by Areti Tsigkinopoulou, Eriko Takano, Rainer Breitling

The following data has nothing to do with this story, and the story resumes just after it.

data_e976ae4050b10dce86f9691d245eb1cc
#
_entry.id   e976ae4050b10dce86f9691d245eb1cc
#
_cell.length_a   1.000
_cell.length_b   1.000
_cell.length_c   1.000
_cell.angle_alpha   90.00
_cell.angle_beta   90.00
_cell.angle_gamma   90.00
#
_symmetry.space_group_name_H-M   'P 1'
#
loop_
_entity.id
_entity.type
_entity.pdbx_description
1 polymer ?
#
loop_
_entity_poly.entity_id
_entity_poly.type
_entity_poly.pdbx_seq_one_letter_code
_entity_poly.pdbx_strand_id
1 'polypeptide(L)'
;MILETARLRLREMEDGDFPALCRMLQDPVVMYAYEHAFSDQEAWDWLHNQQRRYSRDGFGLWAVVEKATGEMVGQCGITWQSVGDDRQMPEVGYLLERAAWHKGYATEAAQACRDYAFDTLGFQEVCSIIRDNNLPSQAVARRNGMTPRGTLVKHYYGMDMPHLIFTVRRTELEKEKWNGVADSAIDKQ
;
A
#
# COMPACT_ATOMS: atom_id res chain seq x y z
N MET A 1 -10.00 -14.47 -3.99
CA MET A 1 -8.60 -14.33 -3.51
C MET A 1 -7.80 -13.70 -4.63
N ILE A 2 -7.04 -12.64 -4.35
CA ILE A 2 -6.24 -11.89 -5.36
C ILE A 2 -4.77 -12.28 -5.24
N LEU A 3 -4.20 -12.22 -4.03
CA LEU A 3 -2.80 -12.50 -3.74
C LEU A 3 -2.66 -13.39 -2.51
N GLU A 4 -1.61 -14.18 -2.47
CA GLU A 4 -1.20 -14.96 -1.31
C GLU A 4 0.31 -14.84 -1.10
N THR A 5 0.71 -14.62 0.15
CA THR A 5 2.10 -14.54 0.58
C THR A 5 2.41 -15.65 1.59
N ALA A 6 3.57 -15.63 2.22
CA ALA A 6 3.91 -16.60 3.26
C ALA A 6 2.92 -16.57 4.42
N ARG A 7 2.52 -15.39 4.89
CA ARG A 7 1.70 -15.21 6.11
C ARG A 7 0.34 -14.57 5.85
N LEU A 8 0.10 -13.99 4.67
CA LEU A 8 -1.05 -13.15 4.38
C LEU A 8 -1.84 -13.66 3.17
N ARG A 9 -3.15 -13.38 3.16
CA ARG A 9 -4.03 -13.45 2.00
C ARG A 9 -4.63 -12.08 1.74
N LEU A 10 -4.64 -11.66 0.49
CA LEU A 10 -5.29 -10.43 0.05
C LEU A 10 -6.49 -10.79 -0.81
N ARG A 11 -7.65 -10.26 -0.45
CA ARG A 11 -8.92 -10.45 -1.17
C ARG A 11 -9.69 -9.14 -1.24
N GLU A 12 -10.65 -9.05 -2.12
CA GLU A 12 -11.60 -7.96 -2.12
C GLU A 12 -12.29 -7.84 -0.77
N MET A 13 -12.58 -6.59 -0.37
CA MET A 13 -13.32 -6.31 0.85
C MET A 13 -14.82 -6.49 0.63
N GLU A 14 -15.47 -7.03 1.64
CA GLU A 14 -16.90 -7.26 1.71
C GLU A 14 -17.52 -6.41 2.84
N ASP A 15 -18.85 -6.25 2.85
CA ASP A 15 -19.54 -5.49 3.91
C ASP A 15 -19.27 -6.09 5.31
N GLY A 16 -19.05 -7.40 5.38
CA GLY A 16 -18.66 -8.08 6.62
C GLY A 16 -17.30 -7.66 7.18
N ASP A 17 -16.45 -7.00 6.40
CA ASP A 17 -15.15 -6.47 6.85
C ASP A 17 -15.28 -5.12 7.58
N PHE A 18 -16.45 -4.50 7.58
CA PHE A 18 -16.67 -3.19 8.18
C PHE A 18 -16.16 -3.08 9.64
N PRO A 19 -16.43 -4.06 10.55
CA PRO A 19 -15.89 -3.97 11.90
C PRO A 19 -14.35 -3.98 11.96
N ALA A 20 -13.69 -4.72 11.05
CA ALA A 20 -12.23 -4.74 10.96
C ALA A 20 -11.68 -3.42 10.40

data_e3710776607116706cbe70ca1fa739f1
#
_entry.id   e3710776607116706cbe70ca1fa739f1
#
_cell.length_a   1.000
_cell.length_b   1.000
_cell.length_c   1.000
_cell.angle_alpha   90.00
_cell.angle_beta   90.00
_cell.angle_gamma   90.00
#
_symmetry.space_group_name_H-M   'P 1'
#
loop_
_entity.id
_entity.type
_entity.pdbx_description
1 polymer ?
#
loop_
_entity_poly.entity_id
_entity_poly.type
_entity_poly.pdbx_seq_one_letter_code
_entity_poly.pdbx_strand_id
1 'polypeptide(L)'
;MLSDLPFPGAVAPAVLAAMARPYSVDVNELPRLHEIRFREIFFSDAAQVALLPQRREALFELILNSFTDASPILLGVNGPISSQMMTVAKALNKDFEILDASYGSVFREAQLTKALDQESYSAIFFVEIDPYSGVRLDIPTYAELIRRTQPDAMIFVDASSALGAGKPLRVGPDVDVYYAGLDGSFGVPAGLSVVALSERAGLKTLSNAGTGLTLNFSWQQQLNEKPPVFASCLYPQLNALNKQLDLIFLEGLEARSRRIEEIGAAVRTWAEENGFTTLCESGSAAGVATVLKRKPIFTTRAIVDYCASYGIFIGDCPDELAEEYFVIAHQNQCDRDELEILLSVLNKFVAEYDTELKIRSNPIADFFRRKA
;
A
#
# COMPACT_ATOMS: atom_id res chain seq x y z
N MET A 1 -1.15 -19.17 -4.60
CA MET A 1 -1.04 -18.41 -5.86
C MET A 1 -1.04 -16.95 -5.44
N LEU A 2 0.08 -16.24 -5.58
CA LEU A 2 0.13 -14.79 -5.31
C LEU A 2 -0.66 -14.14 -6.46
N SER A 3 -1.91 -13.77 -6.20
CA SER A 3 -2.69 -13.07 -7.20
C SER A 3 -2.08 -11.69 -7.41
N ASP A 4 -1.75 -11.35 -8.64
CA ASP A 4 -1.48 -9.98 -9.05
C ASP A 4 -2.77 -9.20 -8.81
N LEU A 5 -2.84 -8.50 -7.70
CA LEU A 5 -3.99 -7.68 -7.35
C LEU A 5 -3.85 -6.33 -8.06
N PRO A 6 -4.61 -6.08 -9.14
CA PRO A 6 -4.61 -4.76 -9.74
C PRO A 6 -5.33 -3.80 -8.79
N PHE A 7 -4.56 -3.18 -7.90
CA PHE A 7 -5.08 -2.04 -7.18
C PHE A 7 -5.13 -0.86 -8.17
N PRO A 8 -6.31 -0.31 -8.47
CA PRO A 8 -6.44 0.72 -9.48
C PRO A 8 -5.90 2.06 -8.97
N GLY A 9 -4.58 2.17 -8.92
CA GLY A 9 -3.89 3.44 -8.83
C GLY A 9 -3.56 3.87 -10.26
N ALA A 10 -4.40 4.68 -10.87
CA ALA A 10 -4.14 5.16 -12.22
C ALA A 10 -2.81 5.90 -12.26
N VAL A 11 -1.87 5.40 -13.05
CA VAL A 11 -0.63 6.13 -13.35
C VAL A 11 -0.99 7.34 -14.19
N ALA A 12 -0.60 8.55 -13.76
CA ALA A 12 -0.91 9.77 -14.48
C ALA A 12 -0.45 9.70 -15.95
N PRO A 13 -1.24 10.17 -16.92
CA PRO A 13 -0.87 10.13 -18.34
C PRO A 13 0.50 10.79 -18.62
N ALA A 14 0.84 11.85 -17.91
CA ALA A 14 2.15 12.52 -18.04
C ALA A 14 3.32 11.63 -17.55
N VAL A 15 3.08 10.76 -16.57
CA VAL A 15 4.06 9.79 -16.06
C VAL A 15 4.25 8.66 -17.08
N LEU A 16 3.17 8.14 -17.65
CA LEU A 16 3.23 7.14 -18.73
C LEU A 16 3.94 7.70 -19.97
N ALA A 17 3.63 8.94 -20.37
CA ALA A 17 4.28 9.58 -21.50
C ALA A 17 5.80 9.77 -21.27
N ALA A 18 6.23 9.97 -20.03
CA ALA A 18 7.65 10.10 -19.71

Antibiotic production is coordinated in the Streptomyces coelicolor population through the use of diffusible signaling molecules of the γ-butyrolactone (GBL) family. The GBL regulatory system involves a small, and not completely defined two-gene network which governs a potentially bi-stable switch between the “on” and “off” states of antibiotic production. The use of this circuit as a tool for synthetic biology has been hampered by a lack of mechanistic understanding of its functionality. We hereby present the creation and analysis of a versatile and adaptable ensemble model of the Streptomyces GBL system (detailed information on all model mechanisms and parameters is documented in http://www.systemsbiology.ls.manchester.ac.uk/wiki/index.php/Main_Page). We use the model to explore a range of previously proposed mechanistic hypotheses, including transcriptional interference, antisense RNA interactions between the mRNAs of the two genes, and various alternative regulatory activities. Our results suggest that transcriptional interference alone is not sufficient to explain the system’s behavior. Instead, antisense RNA interactions seem to be the system’s driving force, combined with an aggressive scbR promoter. The computational model can be used to further challenge and refine our understanding of the system’s activity and guide future experimentation.